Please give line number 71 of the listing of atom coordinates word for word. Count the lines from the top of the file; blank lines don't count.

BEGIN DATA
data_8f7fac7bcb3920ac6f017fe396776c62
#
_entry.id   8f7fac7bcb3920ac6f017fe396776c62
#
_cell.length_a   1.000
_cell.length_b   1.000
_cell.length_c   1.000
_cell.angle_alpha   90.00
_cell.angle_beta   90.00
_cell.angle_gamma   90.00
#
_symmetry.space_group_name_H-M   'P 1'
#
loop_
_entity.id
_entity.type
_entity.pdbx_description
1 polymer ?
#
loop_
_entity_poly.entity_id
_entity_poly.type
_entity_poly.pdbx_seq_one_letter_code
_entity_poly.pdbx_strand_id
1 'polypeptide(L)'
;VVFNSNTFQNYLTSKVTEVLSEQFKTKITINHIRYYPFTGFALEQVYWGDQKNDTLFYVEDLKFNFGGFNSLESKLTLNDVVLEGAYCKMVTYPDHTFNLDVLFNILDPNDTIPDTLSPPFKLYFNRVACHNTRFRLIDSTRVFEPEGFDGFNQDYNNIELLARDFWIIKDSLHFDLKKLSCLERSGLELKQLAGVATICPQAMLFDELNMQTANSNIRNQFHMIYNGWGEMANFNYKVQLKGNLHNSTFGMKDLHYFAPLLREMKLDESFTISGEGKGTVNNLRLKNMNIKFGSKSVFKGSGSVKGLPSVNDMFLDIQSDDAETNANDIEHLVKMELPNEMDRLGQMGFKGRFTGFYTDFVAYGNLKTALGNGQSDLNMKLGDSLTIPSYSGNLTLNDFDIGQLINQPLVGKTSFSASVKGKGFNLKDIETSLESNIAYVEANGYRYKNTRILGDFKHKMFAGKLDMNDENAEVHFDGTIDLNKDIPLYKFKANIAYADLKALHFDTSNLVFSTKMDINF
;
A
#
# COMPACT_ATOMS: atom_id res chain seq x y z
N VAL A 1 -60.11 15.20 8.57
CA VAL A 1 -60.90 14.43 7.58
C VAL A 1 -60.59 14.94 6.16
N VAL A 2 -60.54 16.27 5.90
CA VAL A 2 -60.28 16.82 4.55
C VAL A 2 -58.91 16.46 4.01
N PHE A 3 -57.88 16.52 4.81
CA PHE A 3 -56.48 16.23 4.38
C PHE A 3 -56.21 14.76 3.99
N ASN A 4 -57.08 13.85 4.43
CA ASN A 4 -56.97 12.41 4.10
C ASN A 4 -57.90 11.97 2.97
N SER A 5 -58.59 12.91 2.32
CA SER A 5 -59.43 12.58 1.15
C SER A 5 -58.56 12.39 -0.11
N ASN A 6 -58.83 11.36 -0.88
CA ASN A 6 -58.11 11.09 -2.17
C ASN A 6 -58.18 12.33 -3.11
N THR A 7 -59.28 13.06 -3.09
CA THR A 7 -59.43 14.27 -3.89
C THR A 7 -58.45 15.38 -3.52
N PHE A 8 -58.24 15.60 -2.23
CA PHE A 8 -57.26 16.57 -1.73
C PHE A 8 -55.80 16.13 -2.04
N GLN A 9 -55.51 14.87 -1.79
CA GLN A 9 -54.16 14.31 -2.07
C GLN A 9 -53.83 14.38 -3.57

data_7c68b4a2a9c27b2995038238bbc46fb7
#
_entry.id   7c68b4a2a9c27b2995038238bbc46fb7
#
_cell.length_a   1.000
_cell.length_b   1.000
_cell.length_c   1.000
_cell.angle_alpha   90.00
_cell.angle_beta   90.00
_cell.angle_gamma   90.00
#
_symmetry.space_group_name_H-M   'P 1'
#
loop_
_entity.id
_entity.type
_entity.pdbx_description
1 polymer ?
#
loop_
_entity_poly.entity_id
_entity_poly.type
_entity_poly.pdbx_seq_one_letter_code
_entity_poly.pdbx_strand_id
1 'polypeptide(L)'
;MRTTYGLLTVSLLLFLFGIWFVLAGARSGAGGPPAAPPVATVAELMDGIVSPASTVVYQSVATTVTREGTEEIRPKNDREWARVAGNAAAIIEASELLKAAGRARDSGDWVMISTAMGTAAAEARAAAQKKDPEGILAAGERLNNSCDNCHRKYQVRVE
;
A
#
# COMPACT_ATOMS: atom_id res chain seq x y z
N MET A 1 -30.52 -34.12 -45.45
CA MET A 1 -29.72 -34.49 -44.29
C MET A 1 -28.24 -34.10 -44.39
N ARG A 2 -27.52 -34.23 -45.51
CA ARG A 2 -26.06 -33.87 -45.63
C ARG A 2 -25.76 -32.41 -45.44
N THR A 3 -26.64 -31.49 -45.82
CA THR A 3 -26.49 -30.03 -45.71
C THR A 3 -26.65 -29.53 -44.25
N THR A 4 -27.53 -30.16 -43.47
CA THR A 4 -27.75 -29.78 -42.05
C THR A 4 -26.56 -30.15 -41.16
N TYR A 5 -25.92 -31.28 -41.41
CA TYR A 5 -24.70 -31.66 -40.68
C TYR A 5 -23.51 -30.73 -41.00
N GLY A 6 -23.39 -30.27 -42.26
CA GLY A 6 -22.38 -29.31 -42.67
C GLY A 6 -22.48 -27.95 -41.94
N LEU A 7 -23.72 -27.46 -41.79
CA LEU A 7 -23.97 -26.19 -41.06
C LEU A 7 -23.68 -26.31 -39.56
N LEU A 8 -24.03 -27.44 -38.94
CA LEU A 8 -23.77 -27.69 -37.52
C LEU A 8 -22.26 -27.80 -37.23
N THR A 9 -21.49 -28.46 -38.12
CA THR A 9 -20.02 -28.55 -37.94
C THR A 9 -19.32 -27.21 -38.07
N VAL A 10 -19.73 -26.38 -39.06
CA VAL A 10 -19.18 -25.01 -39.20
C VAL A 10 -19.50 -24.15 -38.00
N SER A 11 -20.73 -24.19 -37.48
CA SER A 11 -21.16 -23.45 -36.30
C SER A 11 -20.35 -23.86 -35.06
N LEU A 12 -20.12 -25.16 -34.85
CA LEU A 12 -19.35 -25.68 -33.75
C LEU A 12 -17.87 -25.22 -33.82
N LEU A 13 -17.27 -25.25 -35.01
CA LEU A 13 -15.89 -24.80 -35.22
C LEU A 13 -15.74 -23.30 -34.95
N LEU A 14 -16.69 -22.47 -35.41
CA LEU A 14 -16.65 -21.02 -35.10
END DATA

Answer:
loop_